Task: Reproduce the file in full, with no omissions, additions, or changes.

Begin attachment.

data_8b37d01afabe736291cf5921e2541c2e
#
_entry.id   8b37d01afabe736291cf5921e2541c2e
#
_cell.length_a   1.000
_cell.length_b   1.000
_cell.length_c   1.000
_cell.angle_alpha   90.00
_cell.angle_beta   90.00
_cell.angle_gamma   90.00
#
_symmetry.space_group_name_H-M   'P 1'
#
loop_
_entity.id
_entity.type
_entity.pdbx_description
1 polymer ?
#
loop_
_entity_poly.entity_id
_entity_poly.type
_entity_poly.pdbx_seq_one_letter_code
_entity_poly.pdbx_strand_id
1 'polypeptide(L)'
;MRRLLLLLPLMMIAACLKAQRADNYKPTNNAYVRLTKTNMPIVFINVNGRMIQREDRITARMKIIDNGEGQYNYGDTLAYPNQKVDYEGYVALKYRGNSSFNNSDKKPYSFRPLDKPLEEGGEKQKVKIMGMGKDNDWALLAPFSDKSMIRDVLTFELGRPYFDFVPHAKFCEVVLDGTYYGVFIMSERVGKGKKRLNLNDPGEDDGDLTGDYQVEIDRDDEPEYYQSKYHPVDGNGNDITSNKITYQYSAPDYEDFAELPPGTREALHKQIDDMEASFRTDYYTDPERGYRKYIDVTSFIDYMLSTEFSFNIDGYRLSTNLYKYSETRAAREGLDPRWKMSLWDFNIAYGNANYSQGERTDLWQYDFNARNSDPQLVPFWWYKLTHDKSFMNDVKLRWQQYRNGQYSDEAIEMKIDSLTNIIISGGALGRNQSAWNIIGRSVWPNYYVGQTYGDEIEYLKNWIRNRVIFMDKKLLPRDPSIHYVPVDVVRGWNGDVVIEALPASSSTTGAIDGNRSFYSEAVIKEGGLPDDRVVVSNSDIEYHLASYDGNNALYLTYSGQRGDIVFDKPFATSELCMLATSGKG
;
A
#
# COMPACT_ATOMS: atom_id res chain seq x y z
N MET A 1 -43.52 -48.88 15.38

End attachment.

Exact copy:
data_8b37d01afabe736291cf5921e2541c2e
#
_entry.id   8b37d01afabe736291cf5921e2541c2e
#
_cell.length_a   1.000
_cell.length_b   1.000
_cell.length_c   1.000
_cell.angle_alpha   90.00
_cell.angle_beta   90.00
_cell.angle_gamma   90.00
#
_symmetry.space_group_name_H-M   'P 1'
#
loop_
_entity.id
_entity.type
_entity.pdbx_description
1 polymer ?
#
loop_
_entity_poly.entity_id
_entity_poly.type
_entity_poly.pdbx_seq_one_letter_code
_entity_poly.pdbx_strand_id
1 'polypeptide(L)'
;MRRLLLLLPLMMIAACLKAQRADNYKPTNNAYVRLTKTNMPIVFINVNGRMIQREDRITARMKIIDNGEGQYNYGDTLAYPNQKVDYEGYVALKYRGNSSFNNSDKKPYSFRPLDKPLEEGGEKQKVKIMGMGKDNDWALLAPFSDKSMIRDVLTFELGRPYFDFVPHAKFCEVVLDGTYYGVFIMSERVGKGKKRLNLNDPGEDDGDLTGDYQVEIDRDDEPEYYQSKYHPVDGNGNDITSNKITYQYSAPDYEDFAELPPGTREALHKQIDDMEASFRTDYYTDPERGYRKYIDVTSFIDYMLSTEFSFNIDGYRLSTNLYKYSETRAAREGLDPRWKMSLWDFNIAYGNANYSQGERTDLWQYDFNARNSDPQLVPFWWYKLTHDKSFMNDVKLRWQQYRNGQYSDEAIEMKIDSLTNIIISGGALGRNQSAWNIIGRSVWPNYYVGQTYGDEIEYLKNWIRNRVIFMDKKLLPRDPSIHYVPVDVVRGWNGDVVIEALPASSSTTGAIDGNRSFYSEAVIKEGGLPDDRVVVSNSDIEYHLASYDGNNALYLTYSGQRGDIVFDKPFATSELCMLATSGKG
;
A
#
# COMPACT_ATOMS: atom_id res chain seq x y z
N MET A 1 -43.52 -48.88 15.38